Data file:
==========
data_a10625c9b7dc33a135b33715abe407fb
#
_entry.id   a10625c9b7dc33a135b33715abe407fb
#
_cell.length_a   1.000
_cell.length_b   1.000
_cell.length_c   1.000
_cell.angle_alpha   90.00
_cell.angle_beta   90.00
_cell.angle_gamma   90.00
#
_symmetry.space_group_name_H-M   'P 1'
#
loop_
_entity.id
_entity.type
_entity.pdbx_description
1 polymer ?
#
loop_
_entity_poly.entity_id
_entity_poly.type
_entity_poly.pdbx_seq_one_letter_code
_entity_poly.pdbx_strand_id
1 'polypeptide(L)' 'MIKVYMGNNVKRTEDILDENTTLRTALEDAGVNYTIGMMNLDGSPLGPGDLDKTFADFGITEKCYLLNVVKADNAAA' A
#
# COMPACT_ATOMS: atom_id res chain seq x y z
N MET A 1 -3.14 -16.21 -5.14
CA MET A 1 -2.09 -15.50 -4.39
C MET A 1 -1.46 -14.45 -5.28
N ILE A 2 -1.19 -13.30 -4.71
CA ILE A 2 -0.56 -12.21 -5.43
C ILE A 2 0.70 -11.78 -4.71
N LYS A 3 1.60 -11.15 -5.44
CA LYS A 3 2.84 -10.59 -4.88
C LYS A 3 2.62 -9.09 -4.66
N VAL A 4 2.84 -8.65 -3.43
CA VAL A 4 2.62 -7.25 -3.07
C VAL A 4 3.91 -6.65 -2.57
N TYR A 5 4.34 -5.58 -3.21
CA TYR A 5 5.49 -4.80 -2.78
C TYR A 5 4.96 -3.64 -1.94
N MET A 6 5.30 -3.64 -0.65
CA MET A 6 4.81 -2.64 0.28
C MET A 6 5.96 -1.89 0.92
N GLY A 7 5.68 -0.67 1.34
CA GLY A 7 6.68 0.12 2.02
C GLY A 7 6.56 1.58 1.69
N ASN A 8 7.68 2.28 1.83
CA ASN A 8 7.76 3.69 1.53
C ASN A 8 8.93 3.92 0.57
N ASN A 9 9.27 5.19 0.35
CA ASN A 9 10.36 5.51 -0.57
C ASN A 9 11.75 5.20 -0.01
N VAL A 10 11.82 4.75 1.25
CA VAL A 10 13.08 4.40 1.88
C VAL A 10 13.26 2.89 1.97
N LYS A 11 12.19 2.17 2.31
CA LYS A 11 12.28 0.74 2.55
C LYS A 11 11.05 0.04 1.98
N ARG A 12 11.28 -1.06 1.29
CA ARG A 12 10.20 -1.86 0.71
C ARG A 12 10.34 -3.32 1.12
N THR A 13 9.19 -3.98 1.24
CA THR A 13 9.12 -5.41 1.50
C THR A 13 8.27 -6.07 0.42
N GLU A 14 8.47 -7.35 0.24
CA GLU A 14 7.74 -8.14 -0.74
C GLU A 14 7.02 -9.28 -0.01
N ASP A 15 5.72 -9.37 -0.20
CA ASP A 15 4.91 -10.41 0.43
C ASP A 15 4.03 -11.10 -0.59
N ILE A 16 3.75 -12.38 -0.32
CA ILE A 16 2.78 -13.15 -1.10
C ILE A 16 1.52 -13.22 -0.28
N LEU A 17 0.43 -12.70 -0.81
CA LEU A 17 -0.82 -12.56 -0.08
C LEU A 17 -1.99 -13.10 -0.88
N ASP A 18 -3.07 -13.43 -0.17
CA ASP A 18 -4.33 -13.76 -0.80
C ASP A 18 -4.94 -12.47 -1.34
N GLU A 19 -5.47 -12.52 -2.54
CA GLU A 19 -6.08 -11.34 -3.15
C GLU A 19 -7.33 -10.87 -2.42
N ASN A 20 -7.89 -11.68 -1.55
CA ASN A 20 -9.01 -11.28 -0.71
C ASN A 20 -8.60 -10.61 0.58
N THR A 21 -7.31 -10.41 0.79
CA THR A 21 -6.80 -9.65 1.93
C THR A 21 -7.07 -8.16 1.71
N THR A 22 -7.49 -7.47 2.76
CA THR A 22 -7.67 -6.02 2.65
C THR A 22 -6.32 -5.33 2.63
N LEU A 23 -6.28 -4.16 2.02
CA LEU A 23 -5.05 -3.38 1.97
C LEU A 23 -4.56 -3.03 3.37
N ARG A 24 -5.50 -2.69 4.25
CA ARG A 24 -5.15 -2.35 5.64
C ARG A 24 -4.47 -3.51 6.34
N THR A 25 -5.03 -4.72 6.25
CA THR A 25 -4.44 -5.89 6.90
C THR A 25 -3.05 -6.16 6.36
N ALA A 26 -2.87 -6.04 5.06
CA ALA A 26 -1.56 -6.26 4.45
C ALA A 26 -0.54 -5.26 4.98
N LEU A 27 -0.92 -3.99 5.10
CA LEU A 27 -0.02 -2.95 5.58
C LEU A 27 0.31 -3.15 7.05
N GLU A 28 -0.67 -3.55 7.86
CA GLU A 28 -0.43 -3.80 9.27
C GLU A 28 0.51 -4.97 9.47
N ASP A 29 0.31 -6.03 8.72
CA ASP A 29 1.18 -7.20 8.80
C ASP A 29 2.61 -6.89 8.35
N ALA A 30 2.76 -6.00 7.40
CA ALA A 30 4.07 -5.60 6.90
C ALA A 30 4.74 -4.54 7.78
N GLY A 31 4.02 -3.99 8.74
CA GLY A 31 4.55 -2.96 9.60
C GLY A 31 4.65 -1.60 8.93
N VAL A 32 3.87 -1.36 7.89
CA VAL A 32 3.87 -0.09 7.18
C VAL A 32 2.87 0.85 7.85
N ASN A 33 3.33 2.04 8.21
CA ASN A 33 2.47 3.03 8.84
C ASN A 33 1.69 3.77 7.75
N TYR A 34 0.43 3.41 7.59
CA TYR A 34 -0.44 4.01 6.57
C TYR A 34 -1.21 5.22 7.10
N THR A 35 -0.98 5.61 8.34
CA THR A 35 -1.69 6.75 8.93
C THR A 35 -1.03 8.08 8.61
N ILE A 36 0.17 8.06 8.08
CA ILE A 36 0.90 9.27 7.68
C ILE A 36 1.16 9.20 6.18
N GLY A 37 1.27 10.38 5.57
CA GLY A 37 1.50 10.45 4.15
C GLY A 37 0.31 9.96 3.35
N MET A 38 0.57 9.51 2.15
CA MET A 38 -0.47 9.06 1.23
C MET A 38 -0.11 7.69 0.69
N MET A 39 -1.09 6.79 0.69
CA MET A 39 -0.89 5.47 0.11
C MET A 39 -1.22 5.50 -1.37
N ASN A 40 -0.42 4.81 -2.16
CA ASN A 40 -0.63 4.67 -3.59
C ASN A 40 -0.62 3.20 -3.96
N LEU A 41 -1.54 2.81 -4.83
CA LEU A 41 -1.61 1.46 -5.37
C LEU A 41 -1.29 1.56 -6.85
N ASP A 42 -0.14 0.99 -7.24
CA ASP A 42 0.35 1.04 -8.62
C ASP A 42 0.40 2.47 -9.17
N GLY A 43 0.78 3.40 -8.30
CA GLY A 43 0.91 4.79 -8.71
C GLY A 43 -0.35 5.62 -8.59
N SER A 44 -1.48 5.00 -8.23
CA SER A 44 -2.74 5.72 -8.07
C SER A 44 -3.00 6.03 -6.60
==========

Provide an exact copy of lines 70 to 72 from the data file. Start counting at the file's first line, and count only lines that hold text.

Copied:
N ASP A 15 5.72 -9.37 -0.20
CA ASP A 15 4.91 -10.41 0.43
C ASP A 15 4.03 -11.10 -0.59